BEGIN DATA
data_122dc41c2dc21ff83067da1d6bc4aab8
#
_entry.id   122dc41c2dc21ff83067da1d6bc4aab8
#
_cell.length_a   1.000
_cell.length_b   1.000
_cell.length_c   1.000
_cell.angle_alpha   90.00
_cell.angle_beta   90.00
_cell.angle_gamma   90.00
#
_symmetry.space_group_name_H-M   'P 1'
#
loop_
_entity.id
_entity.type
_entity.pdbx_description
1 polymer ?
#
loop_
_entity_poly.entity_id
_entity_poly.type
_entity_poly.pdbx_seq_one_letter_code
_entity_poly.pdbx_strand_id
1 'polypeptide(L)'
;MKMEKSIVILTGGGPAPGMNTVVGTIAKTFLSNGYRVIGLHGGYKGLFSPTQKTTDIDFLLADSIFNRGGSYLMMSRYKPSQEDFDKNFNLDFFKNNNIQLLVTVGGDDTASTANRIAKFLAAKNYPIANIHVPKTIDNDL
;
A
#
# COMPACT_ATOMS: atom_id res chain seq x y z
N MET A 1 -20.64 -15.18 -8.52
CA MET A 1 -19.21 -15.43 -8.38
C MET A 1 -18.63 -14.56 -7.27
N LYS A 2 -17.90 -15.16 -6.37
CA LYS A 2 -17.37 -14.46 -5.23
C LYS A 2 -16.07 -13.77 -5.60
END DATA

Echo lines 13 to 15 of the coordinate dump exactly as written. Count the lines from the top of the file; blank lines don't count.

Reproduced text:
#
loop_
_entity.id